New York Film Locations

 





Catch Me If You Can (2002)

New Rochelle, the 1960s. High schooler Frank Abagnale Jr. (Leonardo DiCaprio) idolizes his father, who's in trouble with the IRS. When his parents separate, Frank runs away to Manhattan with $25 in his checking account, vowing to regain dad's losses and get his parents back together. Just a few years later, the FBI tracks him down in France; he's extradited, tried, and jailed for passing more than $4,000,000 in bad cheques. Along the way, he's posed as a Pan Am pilot, a pediatrician and an attorney. And, from nearly the beginning of this life of crime, he's been pursued by a dour FBI agent, Carl Hanratty (Tom Hanks). What starts as cat and mouse becomes something akin to father and son.


MetLife Building, 200 Park Avenue and East 44th Street, Manhattan.
   

Pan Am Building

The Pan Am Building was the largest commercial office building in the world when it opened on March 7, 1963. It is a recognizable part of the Manhattan skyline and one of the fifty tallest buildings in the United States. Pan American World Airways was the building's owner for many years. Its logotype was depicted on a sign that was placed on the north and south faces and its globe logo was depicted on a sign that was placed on the east and west faces. The Pan Am building was the last tall tower erected in New York City before laws were enacted that prevented placing corporate logos and names on the tops of buildings.

Pan Am originally had 15 floors in the Pan Am Building. Metropolitan Life Insurance Company bought the Pan Am Building from Pan Am in 1981; Pan Am's headquarters remained in the building. In 1991 Pan Am had 4 floors left; during that year Pan Am moved its headquarters to Miami. Shortly afterwards the airline ceased operations. On Thursday September 3, 1992, MetLife announced that it would remove Pan Am signage from the building. Robert G. Schwartz, the chairman, chief executive, and president of MetLife, said that the company decided to remove the Pan Am sign since Pan Am ceased operations. At the time MetLife was headquartered in the Metropolitan Life Insurance Company Tower.

East 48th Street and Park Avenue, Manhattan.
   

otsoNY Comments: As Frank first walks down the street in his Pan Am uniform, a Fedex delivery truck is partially visible in the background. Federal Express wasn't founded until 1971 and the Fedex logo on the truck was designed in 1994 when the company officially adopted the Fedex brand name. Also in the same scene, the pavement along Park Avenue is wet as the camera hovers above, but in the next scene, the pavement is completely dry.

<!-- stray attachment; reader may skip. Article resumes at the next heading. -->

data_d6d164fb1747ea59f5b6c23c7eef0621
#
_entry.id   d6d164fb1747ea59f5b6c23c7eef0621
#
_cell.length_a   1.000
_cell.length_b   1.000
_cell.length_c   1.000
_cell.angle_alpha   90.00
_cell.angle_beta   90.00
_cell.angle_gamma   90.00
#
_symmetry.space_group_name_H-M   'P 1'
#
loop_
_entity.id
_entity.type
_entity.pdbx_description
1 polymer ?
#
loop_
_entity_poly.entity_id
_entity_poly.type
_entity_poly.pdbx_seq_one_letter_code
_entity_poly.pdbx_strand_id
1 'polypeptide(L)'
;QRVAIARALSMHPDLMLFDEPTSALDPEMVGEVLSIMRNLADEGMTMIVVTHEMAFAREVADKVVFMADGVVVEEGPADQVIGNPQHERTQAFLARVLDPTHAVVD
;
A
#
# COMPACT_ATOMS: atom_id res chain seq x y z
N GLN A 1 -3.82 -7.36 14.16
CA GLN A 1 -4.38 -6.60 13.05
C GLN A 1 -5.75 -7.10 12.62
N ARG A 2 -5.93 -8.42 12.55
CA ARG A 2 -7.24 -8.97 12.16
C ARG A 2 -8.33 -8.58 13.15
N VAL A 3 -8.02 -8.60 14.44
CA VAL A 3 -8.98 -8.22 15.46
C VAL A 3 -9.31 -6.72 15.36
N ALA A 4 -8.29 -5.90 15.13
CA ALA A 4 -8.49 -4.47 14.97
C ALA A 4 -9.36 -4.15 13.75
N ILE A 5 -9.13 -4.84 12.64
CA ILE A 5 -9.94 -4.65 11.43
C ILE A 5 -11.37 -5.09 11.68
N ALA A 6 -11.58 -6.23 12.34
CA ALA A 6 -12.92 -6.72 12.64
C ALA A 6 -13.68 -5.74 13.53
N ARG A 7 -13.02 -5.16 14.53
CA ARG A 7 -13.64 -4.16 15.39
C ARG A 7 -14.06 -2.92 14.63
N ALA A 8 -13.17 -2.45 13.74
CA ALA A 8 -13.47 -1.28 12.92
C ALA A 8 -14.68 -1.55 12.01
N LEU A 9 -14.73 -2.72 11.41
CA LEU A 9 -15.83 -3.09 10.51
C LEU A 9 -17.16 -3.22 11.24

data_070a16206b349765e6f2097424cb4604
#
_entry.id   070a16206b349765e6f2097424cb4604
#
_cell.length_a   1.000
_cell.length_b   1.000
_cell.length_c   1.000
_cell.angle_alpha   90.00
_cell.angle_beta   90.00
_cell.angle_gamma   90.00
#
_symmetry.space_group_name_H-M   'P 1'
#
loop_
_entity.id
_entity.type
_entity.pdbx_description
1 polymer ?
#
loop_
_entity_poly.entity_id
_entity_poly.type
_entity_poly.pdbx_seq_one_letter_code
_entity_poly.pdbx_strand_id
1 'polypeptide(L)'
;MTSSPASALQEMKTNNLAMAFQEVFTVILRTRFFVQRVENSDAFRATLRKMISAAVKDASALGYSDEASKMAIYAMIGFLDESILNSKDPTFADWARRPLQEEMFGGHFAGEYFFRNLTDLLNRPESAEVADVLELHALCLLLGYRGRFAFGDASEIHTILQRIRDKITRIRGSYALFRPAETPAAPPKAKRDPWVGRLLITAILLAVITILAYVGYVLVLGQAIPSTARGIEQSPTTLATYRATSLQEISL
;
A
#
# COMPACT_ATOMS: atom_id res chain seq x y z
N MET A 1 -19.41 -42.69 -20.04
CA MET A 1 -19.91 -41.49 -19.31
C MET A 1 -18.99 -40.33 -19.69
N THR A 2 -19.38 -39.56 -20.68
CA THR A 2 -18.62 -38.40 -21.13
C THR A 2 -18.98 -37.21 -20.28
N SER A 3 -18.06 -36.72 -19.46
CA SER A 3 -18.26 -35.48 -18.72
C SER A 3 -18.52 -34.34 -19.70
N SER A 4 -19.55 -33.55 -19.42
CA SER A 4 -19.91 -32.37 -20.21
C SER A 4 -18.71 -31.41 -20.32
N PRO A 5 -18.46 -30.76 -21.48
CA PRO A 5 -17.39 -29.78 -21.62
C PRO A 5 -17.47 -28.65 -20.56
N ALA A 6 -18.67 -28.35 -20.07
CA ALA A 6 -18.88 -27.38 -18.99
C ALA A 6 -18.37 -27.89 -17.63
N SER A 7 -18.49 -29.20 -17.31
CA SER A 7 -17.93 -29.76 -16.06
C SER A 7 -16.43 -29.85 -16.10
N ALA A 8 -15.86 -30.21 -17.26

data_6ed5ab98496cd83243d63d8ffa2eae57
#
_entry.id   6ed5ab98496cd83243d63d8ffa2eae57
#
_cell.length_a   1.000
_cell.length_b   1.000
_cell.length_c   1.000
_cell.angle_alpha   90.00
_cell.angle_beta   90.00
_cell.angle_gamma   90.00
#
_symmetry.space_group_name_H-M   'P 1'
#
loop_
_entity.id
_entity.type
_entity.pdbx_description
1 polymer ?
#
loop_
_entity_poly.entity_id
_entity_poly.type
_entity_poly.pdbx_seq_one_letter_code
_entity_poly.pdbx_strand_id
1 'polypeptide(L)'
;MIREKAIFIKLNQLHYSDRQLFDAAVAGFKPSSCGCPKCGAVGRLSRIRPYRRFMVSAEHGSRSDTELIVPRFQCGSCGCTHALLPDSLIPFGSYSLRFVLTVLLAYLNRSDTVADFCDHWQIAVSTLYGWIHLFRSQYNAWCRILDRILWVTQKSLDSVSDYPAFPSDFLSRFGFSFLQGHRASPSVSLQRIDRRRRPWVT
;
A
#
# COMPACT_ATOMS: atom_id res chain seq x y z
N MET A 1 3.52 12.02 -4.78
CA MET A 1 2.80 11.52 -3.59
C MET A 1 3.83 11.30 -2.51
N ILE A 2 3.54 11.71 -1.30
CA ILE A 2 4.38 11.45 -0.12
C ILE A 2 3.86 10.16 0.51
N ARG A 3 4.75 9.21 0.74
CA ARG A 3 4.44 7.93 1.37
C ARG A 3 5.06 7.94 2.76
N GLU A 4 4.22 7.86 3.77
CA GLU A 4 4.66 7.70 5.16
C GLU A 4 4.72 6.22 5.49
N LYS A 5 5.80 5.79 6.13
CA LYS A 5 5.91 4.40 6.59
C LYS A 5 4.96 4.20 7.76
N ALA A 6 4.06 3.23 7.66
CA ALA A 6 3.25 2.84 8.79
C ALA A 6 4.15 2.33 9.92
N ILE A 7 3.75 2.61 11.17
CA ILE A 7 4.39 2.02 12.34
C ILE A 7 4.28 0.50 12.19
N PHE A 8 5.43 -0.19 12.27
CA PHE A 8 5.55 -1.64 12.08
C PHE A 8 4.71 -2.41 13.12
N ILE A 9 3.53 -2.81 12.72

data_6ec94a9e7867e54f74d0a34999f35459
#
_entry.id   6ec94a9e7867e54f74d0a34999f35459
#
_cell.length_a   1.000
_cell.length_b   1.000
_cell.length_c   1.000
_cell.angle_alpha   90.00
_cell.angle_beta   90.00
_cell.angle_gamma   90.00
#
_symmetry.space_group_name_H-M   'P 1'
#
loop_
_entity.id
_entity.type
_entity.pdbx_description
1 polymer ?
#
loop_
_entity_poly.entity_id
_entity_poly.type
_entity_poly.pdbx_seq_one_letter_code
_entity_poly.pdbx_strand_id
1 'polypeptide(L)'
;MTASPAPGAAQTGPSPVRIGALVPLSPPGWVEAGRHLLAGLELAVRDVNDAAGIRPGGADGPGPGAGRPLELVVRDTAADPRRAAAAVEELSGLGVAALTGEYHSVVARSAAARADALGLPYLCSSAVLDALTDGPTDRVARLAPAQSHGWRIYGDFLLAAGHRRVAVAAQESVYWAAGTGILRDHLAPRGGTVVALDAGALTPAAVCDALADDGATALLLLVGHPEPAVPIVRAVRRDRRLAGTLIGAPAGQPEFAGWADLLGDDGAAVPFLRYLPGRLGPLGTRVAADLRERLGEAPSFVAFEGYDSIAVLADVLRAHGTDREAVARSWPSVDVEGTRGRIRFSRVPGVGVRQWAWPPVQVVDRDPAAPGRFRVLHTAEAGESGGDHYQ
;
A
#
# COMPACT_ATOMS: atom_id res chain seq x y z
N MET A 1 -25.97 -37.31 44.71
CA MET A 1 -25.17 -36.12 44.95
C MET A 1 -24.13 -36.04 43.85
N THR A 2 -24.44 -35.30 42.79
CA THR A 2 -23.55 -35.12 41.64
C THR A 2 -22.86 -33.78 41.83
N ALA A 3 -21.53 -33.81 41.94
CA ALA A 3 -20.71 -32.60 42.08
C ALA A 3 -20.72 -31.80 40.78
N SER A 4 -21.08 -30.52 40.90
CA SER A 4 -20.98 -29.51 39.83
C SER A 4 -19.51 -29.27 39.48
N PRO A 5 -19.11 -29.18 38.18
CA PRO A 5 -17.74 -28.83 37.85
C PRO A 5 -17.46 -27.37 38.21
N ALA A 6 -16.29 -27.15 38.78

Park Avenue (btw East 50th and 51st Street) Manhattan.
   

Park Avenue

Park Avenue is a wide boulevard that carries north and southbound traffic in New York City borough of Manhattan. Throughout most of its length, it runs parallel to Madison Avenue to the west and Lexington Avenue to the east. The flowers and greenery in the median of Park Avenue are maintained by the Fund for Park Avenue. Begonias are a flower of choice for the Funds gardeners because there is no automatic watering system and they can cope with hot sun. Each December, Christmas trees are placed in the median. The first time they were erected coloured lights were used and accidents occurred because of confusion with traffic signals in front of them. Today only yellow and white lights are used.

Park Avenue was originally known as Fourth Avenue and carried the tracks of the New York and Harlem Railroad starting in the 1830s. The railroad originally built an open cut through Murray Hill, which was covered with grates and grass btw 34th and 40th Street in the early 1850s. A section of this "park" was renamed Park Avenue in 1860. In 1867, the name applied all the way to 42nd Street. When Grand Central Depot was opened in the 1870s, the railroad tracks btw 56th and 96th Streets were sunk out of sight, and, in 1888, Park Avenue was extended to the Harlem River. In 1936 the elevated Grand Central Terminal Park Avenue Viaduct was built around the station to allow automobile traffic to pass unimpeded. In October 1937, a part of the Murray Hill Tunnel was reopened for road traffic. Efforts to promote a Grand Park Avenue Expressway to Grand Concourse in the Bronx were unavailing. On May 5, 1959, the New York City Council voted 20-1 to change the name of Fourth Avenue btw 17th and 32nd Streets to Park Avenue South. In 1963, the Pan Am Building was built straddling Park Avenue atop Grand Central Terminal, with a tunnel through it to accommodate the automobile bridge.

otsoNY Comments: The Aston Martin DB5 that was seen in the movie was sourced by Autosport Designs Inc of Huntington Station, New York a specialist exotic car dealership. Dreamworks contacted Autosport Designs and asked if they could supply a silver DB5. However they did not have one in stock and instead contacted a customer and arranged for his car to be used. The car is the same make and model used in the James Bond movie Goldfinger (1964).

East 50th Street and Park Avenue, Manhattan.
   





 


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